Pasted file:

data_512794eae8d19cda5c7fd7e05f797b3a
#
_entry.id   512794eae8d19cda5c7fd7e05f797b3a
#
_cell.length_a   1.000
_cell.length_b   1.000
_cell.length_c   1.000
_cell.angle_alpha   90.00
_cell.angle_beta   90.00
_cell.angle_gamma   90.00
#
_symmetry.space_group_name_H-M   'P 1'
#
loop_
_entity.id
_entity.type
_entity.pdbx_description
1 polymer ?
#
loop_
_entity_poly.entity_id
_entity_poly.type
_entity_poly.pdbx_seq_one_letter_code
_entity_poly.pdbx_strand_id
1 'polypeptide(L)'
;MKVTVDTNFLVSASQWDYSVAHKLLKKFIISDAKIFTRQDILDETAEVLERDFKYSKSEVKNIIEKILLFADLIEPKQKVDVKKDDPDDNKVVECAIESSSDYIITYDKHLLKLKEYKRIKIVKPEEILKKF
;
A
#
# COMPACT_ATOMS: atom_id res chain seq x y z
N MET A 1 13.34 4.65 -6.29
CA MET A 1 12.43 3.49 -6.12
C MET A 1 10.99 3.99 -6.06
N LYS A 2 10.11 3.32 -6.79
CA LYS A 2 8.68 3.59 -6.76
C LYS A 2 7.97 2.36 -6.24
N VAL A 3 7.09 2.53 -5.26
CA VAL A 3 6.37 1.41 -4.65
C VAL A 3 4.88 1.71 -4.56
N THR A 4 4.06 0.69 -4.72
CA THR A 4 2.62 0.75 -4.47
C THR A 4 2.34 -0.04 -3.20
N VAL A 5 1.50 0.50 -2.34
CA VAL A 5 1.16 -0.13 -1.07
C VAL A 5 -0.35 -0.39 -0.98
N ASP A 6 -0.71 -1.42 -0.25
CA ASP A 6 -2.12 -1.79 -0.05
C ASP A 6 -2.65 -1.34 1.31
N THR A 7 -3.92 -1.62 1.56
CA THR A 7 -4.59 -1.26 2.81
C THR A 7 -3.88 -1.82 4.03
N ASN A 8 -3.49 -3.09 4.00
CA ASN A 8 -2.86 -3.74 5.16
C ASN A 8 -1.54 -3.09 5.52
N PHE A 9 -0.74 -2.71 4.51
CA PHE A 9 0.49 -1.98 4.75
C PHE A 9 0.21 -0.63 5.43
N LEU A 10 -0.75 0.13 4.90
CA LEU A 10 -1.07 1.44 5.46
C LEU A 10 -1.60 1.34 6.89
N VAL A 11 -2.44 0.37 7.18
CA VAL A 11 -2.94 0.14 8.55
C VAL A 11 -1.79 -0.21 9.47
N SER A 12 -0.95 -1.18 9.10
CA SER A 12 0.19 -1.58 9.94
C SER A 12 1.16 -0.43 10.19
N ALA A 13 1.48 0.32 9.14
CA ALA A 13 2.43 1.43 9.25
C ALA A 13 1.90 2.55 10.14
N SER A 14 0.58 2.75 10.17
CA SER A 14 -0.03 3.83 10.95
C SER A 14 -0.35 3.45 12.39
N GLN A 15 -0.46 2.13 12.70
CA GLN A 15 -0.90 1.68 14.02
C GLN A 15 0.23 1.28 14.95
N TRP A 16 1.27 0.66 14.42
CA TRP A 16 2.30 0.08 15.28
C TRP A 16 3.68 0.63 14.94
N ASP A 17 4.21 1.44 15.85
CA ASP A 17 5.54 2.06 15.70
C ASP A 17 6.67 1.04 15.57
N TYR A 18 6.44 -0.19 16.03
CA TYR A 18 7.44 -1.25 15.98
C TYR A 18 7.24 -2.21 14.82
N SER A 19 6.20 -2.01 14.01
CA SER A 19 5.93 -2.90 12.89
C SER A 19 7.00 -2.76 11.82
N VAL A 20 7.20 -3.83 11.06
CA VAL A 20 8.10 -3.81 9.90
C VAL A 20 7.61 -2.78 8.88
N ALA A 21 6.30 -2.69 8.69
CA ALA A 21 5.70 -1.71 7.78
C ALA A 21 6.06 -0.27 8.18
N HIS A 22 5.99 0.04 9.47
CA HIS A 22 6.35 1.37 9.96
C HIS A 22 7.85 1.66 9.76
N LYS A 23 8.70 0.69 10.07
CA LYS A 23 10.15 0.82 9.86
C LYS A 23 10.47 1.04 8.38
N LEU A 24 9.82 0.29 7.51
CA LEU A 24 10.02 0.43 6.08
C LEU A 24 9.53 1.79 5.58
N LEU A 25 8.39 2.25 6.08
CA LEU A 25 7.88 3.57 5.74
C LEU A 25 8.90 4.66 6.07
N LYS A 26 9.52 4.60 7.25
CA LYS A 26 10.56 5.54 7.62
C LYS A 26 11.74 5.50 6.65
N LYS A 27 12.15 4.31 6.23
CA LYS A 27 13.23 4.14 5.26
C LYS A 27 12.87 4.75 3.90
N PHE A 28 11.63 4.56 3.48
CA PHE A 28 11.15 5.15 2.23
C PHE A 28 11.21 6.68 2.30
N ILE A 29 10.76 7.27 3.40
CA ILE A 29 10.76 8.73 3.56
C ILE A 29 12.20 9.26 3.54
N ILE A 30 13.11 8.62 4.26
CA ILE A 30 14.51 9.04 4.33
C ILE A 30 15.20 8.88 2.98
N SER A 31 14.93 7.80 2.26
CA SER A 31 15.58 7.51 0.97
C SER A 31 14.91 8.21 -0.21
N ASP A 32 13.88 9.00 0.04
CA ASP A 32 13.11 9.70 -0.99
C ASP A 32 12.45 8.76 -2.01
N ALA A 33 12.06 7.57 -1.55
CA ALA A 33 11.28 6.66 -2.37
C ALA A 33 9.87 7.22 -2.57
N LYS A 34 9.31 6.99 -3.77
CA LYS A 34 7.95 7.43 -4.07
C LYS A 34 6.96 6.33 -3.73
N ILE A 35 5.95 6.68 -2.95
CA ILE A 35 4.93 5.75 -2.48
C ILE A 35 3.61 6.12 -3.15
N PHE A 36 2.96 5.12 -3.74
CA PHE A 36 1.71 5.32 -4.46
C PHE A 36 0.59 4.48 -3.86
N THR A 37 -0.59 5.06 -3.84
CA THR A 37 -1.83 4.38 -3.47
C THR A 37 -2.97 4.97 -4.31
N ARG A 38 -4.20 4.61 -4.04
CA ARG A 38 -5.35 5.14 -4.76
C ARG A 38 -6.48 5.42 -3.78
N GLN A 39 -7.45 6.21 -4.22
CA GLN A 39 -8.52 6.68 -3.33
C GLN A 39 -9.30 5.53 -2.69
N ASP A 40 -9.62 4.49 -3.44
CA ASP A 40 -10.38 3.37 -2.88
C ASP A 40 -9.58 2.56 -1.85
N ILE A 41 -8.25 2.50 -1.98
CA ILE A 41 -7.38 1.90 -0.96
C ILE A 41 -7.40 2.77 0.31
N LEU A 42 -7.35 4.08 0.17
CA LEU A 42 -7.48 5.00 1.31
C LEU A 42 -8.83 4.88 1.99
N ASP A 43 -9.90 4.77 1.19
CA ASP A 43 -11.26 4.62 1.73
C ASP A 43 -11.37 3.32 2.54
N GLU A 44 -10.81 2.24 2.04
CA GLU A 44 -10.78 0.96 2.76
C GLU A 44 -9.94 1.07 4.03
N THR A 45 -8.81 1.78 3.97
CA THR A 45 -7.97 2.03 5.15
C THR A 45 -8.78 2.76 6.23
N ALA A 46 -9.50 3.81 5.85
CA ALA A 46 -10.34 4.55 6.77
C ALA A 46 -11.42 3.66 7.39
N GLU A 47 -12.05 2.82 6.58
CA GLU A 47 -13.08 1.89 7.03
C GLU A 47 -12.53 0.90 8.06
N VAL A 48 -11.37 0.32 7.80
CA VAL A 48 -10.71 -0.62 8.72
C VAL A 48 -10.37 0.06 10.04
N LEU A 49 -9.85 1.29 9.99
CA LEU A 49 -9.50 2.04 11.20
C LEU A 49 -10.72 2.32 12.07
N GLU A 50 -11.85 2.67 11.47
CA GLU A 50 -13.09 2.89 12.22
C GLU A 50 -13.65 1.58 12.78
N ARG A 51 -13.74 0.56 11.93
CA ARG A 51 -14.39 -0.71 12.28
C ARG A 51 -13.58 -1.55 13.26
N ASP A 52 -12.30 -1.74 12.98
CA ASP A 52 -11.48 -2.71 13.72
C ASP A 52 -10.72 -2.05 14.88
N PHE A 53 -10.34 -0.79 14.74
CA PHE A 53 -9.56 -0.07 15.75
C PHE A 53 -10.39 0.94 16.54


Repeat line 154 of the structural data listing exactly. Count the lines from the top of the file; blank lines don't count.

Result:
N LEU A 42 -7.35 4.08 0.17